• Chagnon, Napoleon A. 1967. "Yanomamö -- The Fierce People." Natural HIstory Magazine 76:1:22-31.
        • Chagnon, Napoleon A. 1968. Yanomamö The Fierce People. NY: Holt, Rinehart, and Winston.
        • Chagnon, Napoleon A. 1968. "Yanomamö Social Organization and Warfare in War: The Anthropology of Armed Conflict and Aggression by Morton Fried, Marvin Harris, and Robert Murphy (eds.). NY: Natural History Press.
        • Studying the Yanomamö. NY: Hold, Rinehart and Winston.
        • "The Ecology of Swidden Cultivation in the Upper Orinoco Rain Forest, Venezuela." The Geographical Review 64:4:475-495.
        • Kensinger, Kenneth M. 1971. Review. American Anthropologist 73:500-502.

        Notes:
        • N.B. what geneticist Jameas V. Neel says when they're loading the boats.
        • N.B. importance of kinship, child spacing, fertility differences, village fission / fusion, "disease pressures" (measles, maleria, yellow fever), "stress," polygamy. . . .
        • Post-Columbian introductions: "The Yanomamó are not 'uncontacted primitive man' [sic.]."
          • cooking bananas are not indigenous
          • "a battered machete or two" arrived early on through various trade routes.
        • Map of Venezuela
        • Oronoco River


    WorldWide Web Assignment:

    1. "Pre-Darwinian Theories" and "Darwin and Natural Selection" from Early The ories of Evolution -- Dennis O'Neil

    Reading Assignment:

    1. Ch. 2 -- "Evolutionary Mechanisms I. The Riddle of Heredity," pp. 42-51

      • Read this for basic historical and conceptual ideas.
      • Do not try to memorize this chapter.

    (06) Mon.

    20
    Sept.

    1999


    • . . . "The Search" continues: Early Studies of Prehistoric Peoples: Darwin to Mendel . . .


    WorldWide Web Assignment:

    1. "Evidence of Evolution" from Early Theories of Evolution -- Dennis O'Neil
      (Personal Note: You do not have to believe in evolution, but you should know evolutionists' basic arguments. The same is true of the creationists' arguments. If you are interested in the creationist / evolutionist debate, have a loo k at the Prehistoric Cultures Evolution and Creationism Page.)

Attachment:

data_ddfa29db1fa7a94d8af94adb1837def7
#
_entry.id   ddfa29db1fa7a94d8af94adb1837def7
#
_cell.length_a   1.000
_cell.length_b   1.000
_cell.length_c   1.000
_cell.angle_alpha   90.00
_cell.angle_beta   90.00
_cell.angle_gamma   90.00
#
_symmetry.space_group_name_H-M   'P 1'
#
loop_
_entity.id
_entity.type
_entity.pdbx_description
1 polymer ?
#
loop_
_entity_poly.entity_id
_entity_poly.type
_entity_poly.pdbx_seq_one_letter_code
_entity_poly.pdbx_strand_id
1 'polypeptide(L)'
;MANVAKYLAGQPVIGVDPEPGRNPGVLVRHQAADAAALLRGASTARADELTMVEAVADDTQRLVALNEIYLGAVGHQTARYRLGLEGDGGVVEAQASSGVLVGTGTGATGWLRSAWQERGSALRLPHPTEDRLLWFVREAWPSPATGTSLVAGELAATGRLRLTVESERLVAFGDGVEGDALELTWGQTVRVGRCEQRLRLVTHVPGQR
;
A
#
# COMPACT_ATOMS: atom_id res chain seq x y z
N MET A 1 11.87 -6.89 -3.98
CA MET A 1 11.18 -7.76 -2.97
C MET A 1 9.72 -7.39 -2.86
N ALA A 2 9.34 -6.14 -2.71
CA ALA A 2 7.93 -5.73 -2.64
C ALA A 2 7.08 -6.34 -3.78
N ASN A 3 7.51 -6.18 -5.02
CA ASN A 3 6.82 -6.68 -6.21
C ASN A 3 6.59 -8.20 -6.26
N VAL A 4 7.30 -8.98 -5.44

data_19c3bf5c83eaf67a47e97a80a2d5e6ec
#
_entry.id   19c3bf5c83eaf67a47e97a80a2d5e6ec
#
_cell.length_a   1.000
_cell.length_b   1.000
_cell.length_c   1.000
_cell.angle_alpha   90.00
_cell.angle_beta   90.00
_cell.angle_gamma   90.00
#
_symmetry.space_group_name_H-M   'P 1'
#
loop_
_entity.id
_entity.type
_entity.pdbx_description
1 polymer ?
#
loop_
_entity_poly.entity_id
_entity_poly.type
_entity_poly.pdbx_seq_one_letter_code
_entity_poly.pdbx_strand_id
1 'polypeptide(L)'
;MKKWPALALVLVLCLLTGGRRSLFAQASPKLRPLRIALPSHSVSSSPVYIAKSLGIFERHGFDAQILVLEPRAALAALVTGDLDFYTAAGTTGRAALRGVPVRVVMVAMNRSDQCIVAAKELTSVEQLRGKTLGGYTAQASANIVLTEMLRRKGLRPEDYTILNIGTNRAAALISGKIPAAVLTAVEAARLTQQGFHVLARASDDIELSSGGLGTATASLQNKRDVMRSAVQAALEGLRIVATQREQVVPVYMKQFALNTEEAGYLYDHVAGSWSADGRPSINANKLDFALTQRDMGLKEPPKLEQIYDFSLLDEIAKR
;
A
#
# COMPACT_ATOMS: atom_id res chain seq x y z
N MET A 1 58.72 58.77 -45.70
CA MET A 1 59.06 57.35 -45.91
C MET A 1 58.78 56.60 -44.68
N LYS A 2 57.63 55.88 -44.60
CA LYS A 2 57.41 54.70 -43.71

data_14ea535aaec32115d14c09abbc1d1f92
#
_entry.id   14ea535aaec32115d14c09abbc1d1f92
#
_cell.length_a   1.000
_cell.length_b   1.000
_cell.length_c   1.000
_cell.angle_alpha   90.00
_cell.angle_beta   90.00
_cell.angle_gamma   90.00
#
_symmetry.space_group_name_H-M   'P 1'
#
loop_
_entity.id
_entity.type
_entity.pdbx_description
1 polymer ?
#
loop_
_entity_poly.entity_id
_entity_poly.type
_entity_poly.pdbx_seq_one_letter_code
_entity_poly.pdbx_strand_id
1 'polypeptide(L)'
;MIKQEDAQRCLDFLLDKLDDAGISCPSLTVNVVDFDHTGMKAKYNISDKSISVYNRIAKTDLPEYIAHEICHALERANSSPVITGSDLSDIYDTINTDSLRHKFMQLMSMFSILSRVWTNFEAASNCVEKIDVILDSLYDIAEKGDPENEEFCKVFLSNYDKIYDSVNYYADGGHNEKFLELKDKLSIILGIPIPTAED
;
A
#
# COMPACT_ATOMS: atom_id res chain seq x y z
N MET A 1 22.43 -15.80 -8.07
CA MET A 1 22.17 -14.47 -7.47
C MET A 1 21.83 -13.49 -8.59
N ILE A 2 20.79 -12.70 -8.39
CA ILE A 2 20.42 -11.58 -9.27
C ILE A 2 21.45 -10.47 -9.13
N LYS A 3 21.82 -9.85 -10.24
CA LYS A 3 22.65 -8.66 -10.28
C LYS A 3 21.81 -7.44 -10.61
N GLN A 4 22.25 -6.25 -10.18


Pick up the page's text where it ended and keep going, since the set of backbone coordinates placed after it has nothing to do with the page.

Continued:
Reading Assignment:

    1. Review Ch. 2 -- "Evolutionary Mechanisms I. The Riddle of Heredity," pp. 35-51


    Mon.
    20 Sept.
    1999
    End of second week -- last day to change grading option or cancel a course and not have it recorded on your transcripts.
    No fall registrations accepted after this date. Last day to add classes.

    Mon.
    20 Sept.
    1999
    Yom Kippur holiday, classes in session.
    Week 03
     REM: PCForum
    Week: 01 02 03 04 05 06 07 08 09 10 11 12 13 14 15 16

    [an error occurred while processing this directive]

    (07) Wed.

    22
    Sept.

    1999


    • . . . "The Search" continues: Early Studies of Prehistoric Peoples

    • Conceptual Changes 19th to 20th centuries (ca. 1850 -- Present)

    • Major Characteristics of "Modern Physical Anthropology" (WWII to present)


    PCForum Assignment
    1. Posting(s) for Week 03

    WorldWide Web Assignment:

    1. Have a look at The Basic Principles of Genetics: An Introduction to Mendelian Genetics -- Dennis O'Neil

    Reading Assignment:

    1. Ch., 3 -- "Evolutionary Mechanisms: II. Genes and Populations," pp. 52-63

      • If you do not have a lot of science background, Ch. 3 may be difficult.

      • For purposes of this course, read Ch. 3 in order to understand the following concepts.

        You should at least know what the following bioscience things are even if you are not sure exactly how they all work: dominance / recessiveness, chromosomes, sex-linked trait, genes, mitochhondria [you'll need this for "Mitochondrial Eve" on days (40) and (38), DNA [deoxyribonucleic acid], mutation, gene pool, population/population genetics, gene flow, phenotype, genotype, directional natural selection, sexual selection, fitness, bioaltruism, kin selection, extinction, genome, and bioethicist.

        Pay attention to the "running glossary" in the margins of the pages -- that should help.